Archive for the Opening salvo Category

Because I was attached to an anthropologist back in 1994, I had heard of and read parts of libertarian researcher and author Charles Murray’s The Bell Curve–which argued, controversially, the genetic superiority of the affluent classes (i.e., the plutocracy) in America–but I had not heard until recently of his 2003 book, Human Accomplishment: The Pursuit of Excellence in the Arts and Sciences, 800 BC to 1950.

In this, Murray argues that world progress in the arts and sciences has declined since around 1800, and this has happened despite the fact that “wealth, cities and their cultural endowments, communication, and political freedom have…improved in recent centuries.”

According to the Wikisummary of Human Accomplishment, the decline is the result of a diminishment of four conditions that Murray says are necessary for people’s creative work to reach their full potential. Achievement is best stimulated, he says, in a culture:

  1. “…in which the most talented people believe that life has a purpose and that the function of life is to fulfill that purpose.” Moreover, Murray writes: “Human beings have been most magnificently productive and reached their highest cultural peaks in the times and places where humans have thought most deeply about their place in the universe and been most convinced they have one.”
  2. that “encourages the belief that individuals can act efficaciously as individuals.”
  3. where “organizing structures” are rich and old. Such structure can include “theories, styles, and techniques…such as the spectroscope in physics or the grand piano in music”.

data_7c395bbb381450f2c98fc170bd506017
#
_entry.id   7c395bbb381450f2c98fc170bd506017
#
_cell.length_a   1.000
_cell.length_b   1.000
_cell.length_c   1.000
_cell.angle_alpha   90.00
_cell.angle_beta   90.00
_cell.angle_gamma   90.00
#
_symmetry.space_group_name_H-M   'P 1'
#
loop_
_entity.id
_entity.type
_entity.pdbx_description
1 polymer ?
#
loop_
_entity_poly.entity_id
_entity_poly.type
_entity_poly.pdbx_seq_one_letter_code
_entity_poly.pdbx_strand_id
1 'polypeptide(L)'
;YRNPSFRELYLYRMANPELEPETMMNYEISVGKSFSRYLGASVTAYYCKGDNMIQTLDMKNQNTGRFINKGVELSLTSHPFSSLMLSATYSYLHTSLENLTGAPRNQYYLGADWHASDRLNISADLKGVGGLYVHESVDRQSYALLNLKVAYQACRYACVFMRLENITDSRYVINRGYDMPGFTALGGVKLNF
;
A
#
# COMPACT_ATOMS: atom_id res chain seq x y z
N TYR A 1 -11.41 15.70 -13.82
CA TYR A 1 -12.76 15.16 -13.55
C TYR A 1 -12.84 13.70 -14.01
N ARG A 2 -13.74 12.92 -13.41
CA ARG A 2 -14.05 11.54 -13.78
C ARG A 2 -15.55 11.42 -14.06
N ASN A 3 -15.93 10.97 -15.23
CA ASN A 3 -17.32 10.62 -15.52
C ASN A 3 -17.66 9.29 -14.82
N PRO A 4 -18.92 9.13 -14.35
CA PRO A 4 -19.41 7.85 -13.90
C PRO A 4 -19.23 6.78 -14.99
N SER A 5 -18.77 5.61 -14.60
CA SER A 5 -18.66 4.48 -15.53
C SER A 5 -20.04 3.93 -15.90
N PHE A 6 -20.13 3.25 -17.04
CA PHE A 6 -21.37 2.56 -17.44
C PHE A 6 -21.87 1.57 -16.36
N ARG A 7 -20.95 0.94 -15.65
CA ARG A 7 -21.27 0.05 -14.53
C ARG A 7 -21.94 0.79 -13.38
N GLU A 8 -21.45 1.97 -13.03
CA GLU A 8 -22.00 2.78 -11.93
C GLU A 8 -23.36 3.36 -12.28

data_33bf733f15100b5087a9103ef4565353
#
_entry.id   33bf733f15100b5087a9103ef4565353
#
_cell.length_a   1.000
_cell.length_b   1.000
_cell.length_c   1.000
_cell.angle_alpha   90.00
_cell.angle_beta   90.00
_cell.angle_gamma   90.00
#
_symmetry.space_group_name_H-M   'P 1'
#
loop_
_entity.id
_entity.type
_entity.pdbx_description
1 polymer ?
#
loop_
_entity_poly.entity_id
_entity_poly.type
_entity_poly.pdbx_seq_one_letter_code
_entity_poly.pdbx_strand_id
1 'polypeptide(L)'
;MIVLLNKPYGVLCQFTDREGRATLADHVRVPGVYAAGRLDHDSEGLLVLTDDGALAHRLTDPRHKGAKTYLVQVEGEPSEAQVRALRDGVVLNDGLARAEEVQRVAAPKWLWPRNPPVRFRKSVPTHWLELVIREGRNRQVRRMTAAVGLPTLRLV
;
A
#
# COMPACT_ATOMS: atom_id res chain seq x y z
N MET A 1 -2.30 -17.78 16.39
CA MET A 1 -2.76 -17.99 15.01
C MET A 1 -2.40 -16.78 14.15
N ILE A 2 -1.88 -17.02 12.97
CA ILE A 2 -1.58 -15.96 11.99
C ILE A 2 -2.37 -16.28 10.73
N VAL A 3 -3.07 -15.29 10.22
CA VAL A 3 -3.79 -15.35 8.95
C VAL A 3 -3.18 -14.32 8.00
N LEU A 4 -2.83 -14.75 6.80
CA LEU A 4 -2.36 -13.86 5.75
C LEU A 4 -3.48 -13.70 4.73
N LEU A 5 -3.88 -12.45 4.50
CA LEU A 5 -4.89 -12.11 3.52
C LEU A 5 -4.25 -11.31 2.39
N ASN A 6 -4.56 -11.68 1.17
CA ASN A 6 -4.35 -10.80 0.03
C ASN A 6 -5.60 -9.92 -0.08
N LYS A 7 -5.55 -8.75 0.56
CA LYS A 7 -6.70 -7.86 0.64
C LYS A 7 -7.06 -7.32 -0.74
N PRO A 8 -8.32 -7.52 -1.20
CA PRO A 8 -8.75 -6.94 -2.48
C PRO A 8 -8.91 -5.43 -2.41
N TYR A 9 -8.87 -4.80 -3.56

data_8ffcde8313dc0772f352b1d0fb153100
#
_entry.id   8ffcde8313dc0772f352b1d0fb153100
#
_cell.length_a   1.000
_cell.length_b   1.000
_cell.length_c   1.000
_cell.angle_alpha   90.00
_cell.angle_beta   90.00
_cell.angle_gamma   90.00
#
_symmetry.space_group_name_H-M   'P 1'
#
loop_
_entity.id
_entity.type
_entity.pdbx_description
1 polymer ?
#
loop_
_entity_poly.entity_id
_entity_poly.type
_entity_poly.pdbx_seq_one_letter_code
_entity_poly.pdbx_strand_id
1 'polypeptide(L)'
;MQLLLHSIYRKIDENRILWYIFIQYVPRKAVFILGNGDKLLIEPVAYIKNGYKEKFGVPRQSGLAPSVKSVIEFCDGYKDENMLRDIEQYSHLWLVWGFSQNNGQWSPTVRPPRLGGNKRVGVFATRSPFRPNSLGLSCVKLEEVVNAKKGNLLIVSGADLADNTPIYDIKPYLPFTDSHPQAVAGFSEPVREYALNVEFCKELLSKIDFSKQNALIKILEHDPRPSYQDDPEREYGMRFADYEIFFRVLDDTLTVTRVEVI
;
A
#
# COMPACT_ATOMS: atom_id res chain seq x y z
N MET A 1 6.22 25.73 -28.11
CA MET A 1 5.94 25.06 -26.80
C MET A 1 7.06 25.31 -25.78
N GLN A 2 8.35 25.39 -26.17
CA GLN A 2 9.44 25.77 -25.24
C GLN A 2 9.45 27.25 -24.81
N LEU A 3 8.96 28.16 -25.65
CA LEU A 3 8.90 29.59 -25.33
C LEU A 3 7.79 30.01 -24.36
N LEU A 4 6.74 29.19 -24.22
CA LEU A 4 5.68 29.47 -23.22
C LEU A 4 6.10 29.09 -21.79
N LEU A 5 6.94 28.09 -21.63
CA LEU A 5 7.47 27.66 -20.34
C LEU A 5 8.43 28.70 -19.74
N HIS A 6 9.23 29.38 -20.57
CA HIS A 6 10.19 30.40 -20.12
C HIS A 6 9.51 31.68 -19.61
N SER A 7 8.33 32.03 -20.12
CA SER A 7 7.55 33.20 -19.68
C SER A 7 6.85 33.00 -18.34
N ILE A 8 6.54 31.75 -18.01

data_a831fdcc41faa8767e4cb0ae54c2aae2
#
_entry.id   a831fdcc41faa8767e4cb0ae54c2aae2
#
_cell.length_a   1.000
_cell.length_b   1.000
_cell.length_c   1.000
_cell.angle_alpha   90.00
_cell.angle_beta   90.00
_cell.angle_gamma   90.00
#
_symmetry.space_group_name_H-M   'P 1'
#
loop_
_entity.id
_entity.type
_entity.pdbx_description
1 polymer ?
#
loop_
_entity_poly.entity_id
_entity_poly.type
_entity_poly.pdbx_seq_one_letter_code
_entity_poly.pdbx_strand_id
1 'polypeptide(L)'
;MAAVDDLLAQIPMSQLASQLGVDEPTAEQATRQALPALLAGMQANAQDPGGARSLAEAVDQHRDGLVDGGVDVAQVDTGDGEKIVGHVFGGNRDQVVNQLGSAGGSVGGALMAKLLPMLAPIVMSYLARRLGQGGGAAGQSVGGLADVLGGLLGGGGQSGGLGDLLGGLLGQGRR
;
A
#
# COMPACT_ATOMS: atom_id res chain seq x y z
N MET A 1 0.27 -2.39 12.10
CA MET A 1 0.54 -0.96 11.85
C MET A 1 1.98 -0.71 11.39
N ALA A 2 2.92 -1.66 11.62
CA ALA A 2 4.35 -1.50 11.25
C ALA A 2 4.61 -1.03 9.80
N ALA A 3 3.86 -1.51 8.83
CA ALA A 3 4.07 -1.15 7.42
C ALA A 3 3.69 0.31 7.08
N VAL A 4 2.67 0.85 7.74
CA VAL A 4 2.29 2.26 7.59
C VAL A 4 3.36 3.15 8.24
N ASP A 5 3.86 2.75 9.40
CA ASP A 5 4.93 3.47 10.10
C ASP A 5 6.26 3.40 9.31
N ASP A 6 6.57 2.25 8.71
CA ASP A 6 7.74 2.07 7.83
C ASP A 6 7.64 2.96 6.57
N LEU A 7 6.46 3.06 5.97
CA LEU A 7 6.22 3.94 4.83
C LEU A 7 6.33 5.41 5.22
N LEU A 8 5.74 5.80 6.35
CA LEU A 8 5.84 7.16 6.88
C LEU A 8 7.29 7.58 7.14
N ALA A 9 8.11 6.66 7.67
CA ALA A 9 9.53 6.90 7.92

4. where people have “a well-articulated vision of, and use of, the transcendental good relevant to that domain.” Such a good can include truth, morality, or beauty.

I will have to read the full text of Murray’s Human Accomplishment, if only to see how his arguments about the decline of human achievement in art mesh with my ideas about the rise of artistic failure. There were large swaths of the Bell Curve that frustrated me by failing to show true causality for what was being argued. Granted, Murray is a master at manipulating statistics to prove a point that seems intuitively true, and apparently he does so again in this book, ranking great figures in several fields of human accomplishment from 800 BC to 1950 using various statistical means. We have to remember though, while many may be convinced that the arts are only getting worse, Disraeli’s adage about stats (”there are three kinds of lies: lies, damned lies, and statistics”) and the old adage about nostalgia (”that nostalgia is to memory as a diet soda is to a fine wine”) reveal that collective human belief is often faulty.

Still, artistic failure is real enough in America… I’ll stake my steak on that much.